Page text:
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Going out on top: Legends who closed with a title

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Denver Broncos quarterback Peyton Manning closed his career in the same manner as John Elway, retiring after winning his second Super Bowl title.

Elway retired after the 1998 season with his two rings, 300 career touchdown passes and a host of memorable postseason victories. Manning leaves with his name atop the NFL's all-time lists for touchdown passes, passing yards and combined regular-season and postseason wins.

They're not the only sports legends to leave on top. Here are some of the other memorable athletes to do so:

Joe DiMaggio

DiMaggio had a stellar career in pinstripes highlighted by nine World Series championships and three American League MVP awards. The Yankees great hung up his cleats after winning three consecutive World Series from 1949 to 1951.

Bill Russell

The aging 1968-69 Celtics squad limped into the postseason but caught fire down the stretch. It was Russell’s third season as player-coach, and the Celtics repeated as NBA champions, defeating a Lakers team that featured Wilt Chamberlain, Elgin Baylor and Jerry West in seven games. Russell promptly retired following the Finals, finishing his career with 11 titles in 13 seasons.

David Robinson

After serving his country in the Navy, Robinson joined the NBA and helped turn the Spurs into one of the sport's most respected franchises. His 14-season career included two titles, including one in 2003 that closed his time in the NBA.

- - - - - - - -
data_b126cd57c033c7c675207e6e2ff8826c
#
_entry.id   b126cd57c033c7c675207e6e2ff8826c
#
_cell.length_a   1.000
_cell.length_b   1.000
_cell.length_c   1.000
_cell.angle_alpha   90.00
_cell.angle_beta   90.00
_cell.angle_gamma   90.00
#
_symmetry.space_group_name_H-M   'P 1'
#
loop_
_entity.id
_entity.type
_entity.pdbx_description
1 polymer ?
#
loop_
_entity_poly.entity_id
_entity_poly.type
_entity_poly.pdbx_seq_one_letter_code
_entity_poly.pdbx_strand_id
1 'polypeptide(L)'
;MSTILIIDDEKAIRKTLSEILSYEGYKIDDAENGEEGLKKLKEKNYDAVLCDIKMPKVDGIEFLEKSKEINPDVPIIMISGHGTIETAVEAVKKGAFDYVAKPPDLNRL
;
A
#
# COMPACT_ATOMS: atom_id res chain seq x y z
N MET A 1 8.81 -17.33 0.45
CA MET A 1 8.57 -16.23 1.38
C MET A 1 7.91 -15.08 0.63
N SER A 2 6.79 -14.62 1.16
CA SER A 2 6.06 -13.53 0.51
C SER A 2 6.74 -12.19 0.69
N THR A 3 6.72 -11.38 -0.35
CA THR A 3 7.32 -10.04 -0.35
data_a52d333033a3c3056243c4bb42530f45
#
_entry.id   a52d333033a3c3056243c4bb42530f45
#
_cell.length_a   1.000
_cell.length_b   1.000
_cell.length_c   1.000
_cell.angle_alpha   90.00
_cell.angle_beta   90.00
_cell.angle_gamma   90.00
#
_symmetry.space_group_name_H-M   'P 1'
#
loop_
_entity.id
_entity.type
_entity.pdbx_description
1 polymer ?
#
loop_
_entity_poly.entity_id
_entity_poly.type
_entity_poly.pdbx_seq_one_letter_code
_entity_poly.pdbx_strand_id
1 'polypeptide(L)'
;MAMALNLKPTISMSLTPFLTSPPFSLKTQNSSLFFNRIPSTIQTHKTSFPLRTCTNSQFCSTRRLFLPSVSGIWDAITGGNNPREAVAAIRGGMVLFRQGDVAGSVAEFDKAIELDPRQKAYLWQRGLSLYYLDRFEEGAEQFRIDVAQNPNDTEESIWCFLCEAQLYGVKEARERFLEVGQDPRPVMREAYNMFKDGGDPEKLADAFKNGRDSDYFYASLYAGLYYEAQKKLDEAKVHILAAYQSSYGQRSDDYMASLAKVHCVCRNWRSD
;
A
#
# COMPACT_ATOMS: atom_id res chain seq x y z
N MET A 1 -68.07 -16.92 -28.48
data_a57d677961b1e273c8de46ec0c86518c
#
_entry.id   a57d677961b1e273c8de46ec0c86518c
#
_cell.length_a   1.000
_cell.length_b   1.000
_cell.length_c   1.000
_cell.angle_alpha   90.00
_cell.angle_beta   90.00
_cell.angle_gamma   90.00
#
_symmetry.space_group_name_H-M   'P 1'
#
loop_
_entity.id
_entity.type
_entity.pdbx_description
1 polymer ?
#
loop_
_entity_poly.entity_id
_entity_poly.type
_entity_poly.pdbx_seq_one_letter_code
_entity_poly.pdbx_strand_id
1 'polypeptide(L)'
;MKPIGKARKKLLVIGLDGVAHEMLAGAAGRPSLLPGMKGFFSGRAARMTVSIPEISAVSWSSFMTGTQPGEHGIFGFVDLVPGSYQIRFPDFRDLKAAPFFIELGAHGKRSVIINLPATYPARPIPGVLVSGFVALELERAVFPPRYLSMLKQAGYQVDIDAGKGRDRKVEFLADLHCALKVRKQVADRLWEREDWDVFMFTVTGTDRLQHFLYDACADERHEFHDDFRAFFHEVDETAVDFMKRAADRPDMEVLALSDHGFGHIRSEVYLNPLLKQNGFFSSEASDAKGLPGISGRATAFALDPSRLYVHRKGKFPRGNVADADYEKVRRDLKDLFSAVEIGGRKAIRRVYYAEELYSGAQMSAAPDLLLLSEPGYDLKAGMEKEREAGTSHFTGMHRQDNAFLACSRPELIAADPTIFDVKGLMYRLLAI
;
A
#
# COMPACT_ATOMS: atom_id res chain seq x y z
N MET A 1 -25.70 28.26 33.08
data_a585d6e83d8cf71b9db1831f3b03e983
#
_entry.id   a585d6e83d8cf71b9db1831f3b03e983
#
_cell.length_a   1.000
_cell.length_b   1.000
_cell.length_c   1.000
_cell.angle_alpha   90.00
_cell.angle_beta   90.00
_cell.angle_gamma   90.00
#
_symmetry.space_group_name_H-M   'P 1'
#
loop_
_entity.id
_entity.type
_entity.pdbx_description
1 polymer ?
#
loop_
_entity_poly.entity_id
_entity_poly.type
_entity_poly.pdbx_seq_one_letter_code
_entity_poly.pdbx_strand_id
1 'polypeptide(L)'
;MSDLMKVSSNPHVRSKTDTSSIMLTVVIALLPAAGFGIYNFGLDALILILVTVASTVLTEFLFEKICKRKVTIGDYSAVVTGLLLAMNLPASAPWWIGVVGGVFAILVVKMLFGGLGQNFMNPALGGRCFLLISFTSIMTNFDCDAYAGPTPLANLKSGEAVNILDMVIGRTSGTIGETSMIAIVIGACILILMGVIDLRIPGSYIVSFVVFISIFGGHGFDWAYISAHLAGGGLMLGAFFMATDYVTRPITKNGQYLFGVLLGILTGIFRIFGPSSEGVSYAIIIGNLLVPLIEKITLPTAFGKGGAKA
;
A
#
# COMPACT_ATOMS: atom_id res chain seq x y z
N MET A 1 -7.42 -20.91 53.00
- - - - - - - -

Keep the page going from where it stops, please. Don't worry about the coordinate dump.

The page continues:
Jerome Bettis

Bettis played 13 seasons in the NFL but didn't get a ring until his final one, when the 2005 Steelers won the Super Bowl. Though Bettis was held to 43 yards on 14 carries in the win over the Seahawks, he played an integral role in getting them to the big game, scoring a touchdown in each of their first three postseason games.

Rocky Marciano

Marciano finished his career as the world heavyweight champion, defeating Archie Moore in a 1955 title fight. Marciano got knocked down early in the second round but rebounded, scoring a knockout in the ninth round. He finished his career 49-0 with 43 knockouts.

Ray Bourque

Bourque won his only Stanley Cup in the 2000-01 season with the Colorado Avalanche, and he was quite productive in the postseason. Bourque totaled four goals and 10 points in 21 games that postseason en route to the Cup. He was inducted into the Hockey Hall of Fame in 2004.

Maurice Richard

Richard didn't close his career with just one Stanley Cup. The player nicknamed "The Rocket" won a Stanley Cup in each of his last five NHL seasons, the last coming in 1959-60, when the Canadiens swept the Blackhawks. Richard retired with 544 career goals and eight championship rings in an 18-year career.

Pete Sampras

Sampras hadn’t won a title since winning Wimbledon in 2000 -- but his game came alive at Flushing Meadows in 2002 as he won his fifth US Open title. He took down longtime rival Andre Agassi in the final in four sets. That was his last professional tournament. He finished with 14 major titles.